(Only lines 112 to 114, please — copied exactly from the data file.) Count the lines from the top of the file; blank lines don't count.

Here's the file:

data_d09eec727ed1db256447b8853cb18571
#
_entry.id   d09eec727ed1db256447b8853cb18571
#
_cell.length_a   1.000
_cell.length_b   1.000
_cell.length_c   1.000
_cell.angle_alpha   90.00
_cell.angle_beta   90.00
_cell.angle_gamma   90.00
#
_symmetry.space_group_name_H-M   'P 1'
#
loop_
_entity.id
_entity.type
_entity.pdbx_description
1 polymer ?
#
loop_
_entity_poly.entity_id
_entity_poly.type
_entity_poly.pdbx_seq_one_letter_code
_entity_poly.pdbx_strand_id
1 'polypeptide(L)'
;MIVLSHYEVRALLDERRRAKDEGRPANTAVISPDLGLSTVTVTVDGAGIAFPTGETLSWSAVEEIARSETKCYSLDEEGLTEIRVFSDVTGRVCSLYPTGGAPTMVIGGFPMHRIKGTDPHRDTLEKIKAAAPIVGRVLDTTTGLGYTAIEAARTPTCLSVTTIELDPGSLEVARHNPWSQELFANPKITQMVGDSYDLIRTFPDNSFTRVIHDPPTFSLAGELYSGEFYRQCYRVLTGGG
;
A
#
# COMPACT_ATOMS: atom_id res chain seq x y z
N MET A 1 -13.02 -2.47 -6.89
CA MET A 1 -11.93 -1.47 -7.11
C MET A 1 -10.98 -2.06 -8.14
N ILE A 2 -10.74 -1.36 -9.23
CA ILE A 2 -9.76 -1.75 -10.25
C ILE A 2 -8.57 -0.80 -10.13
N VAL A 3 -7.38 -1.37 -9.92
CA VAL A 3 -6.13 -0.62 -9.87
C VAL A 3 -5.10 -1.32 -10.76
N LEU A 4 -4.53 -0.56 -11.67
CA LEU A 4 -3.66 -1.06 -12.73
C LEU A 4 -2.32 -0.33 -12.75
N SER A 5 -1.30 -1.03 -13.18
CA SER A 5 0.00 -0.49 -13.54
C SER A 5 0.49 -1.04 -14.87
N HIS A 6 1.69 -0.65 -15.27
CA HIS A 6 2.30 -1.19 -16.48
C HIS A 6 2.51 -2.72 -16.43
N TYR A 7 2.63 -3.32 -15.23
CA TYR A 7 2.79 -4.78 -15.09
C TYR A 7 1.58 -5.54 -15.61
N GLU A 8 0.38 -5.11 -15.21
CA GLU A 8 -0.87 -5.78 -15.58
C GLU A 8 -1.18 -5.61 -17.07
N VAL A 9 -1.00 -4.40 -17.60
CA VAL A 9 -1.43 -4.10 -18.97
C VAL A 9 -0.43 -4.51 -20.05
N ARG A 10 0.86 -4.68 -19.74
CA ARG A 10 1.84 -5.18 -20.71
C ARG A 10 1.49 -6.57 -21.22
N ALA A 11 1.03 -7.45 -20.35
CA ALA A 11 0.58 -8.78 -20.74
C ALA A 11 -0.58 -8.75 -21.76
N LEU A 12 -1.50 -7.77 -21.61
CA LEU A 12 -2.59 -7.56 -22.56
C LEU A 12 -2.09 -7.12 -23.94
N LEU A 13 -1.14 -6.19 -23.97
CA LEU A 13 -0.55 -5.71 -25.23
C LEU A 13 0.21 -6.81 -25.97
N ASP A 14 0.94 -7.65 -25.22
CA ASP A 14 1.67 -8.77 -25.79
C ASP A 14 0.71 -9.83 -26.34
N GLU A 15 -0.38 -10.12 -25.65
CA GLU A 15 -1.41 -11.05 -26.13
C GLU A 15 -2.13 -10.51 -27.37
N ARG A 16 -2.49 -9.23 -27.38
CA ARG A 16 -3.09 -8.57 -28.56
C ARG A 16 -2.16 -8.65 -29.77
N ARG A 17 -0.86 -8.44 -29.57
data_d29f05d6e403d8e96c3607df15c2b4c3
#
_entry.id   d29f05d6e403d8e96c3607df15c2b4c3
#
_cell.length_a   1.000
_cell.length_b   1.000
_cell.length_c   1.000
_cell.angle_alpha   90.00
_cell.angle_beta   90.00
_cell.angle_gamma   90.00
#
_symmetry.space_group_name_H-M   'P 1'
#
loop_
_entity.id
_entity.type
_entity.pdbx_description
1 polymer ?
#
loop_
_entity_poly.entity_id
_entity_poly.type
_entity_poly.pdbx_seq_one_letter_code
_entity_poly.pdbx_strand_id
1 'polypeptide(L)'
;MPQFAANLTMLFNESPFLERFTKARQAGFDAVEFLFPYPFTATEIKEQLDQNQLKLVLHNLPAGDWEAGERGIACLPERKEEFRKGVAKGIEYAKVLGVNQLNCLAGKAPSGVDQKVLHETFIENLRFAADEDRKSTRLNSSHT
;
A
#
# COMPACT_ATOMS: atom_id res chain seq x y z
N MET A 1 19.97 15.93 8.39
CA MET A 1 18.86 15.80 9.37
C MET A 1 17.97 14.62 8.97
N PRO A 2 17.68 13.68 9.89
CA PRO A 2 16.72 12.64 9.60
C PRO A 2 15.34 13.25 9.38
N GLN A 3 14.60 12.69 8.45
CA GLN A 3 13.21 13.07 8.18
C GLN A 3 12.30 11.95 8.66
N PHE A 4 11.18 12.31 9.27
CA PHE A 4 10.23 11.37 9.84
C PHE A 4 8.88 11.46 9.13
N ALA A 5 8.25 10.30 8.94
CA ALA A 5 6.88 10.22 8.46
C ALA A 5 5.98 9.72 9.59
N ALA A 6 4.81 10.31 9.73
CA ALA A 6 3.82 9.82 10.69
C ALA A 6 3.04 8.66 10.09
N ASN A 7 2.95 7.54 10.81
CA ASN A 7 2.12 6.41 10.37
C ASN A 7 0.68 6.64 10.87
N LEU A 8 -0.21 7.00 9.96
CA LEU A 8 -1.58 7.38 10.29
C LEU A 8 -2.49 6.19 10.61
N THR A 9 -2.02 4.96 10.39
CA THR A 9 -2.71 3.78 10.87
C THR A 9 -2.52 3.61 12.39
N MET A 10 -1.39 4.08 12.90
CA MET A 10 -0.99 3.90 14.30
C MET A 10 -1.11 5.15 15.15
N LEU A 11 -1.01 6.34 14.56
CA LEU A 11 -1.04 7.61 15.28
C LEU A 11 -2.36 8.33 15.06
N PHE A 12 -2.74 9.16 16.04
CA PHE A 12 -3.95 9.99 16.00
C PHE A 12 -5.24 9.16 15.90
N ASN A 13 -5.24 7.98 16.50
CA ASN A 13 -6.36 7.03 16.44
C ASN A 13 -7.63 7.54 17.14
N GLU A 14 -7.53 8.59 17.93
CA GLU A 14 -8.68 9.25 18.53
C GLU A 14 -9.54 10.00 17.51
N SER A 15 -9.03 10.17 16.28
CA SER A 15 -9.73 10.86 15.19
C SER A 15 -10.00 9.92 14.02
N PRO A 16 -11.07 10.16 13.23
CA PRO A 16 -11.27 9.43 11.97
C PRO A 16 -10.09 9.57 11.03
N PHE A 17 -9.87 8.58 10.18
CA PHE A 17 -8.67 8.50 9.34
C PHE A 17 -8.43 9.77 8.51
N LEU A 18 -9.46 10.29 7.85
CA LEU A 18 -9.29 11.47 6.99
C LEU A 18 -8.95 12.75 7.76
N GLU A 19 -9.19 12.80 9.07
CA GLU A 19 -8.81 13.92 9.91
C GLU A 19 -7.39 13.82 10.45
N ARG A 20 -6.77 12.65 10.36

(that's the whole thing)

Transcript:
C MET A 1 17.97 14.62 8.97
N PRO A 2 17.68 13.68 9.89
CA PRO A 2 16.72 12.64 9.60